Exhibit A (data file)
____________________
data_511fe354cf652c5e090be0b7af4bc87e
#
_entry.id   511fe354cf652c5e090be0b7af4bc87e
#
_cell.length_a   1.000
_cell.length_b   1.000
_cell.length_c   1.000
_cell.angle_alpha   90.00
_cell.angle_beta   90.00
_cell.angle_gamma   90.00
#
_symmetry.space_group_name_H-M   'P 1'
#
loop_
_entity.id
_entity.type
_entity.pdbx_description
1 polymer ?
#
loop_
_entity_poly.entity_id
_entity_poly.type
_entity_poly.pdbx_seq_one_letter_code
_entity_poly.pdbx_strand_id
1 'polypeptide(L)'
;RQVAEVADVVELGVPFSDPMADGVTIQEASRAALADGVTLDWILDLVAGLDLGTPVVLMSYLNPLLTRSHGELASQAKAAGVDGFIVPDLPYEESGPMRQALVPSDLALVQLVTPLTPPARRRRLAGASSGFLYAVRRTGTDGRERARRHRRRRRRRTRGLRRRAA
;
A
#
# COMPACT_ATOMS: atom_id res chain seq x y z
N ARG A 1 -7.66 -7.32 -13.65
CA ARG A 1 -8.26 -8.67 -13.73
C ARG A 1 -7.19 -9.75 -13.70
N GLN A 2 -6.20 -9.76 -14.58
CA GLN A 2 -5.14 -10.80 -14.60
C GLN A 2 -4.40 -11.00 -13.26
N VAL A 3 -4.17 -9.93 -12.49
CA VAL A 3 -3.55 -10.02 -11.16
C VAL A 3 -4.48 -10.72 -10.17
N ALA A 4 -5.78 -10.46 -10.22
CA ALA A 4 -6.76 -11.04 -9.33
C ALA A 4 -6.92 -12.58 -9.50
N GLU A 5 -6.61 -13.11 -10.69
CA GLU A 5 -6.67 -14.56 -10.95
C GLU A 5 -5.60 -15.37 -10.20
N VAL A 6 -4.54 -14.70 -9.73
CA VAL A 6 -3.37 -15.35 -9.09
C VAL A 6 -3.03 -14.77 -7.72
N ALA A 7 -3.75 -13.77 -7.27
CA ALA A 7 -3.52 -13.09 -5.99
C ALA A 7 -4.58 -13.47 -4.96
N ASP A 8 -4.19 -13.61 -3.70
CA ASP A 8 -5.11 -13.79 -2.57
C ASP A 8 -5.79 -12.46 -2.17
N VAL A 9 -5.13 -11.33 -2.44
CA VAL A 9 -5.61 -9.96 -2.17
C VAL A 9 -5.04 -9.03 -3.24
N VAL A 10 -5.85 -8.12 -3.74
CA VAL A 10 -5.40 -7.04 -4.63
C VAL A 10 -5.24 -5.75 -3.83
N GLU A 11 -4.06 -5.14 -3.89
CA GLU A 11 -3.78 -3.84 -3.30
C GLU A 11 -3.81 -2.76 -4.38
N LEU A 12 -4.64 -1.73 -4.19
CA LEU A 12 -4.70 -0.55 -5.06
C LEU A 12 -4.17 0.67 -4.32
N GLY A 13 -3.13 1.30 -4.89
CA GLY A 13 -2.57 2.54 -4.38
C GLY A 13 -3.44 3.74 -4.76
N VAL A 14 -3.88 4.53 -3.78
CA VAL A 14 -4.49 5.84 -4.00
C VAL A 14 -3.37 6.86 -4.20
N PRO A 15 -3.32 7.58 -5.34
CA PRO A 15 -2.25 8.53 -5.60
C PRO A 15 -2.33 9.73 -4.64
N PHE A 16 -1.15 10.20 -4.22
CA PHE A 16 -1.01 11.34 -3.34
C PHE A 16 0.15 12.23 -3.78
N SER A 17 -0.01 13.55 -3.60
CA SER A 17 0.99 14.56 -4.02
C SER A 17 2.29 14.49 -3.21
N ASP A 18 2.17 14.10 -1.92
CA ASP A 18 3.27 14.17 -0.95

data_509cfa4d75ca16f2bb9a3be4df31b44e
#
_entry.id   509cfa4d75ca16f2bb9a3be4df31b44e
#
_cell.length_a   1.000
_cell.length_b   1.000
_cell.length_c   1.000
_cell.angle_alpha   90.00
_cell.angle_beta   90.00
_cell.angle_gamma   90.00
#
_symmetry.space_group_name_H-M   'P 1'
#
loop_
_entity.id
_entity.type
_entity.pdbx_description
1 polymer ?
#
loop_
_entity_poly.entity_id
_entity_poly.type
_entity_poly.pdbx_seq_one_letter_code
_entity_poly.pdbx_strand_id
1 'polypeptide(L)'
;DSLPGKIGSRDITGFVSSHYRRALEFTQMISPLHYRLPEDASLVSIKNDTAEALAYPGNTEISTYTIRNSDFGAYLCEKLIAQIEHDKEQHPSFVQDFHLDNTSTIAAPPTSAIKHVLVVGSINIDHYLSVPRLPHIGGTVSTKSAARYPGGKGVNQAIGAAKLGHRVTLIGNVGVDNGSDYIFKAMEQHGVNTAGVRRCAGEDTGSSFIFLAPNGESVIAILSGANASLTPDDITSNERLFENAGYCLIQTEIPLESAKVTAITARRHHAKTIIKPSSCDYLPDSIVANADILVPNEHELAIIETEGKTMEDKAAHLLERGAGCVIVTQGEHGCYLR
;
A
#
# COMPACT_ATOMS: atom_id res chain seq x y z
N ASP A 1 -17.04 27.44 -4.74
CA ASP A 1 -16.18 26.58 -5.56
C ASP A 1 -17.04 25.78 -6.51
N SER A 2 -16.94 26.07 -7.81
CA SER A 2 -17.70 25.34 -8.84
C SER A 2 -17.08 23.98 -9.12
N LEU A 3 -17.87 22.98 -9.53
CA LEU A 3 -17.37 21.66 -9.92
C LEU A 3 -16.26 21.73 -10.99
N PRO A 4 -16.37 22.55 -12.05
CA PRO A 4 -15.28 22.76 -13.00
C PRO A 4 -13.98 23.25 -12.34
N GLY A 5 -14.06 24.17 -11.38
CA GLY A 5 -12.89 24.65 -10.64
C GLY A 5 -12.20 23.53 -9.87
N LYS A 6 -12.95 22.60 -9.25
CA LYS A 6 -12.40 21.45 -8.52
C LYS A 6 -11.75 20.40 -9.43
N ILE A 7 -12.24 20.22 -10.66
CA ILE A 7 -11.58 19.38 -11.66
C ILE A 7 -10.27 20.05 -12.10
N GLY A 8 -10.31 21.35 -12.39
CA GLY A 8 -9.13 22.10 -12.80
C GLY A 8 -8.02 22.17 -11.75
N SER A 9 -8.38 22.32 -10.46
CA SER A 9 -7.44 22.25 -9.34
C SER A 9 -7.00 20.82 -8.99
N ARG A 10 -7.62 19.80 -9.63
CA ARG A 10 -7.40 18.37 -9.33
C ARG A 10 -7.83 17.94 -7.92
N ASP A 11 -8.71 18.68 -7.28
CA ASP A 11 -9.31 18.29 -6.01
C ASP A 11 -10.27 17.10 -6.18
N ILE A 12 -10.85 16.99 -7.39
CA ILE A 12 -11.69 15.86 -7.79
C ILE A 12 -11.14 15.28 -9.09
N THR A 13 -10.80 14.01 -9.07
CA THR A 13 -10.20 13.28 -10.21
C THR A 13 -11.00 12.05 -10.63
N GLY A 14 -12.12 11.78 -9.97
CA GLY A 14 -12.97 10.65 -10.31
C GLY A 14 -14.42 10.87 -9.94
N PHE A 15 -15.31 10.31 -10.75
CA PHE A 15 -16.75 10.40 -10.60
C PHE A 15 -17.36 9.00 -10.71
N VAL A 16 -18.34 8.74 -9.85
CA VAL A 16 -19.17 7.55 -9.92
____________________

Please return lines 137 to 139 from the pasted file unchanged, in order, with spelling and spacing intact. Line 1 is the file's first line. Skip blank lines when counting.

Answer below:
C GLY A 8 -8.02 22.17 -11.75
N SER A 9 -8.38 22.32 -10.46
CA SER A 9 -7.44 22.25 -9.34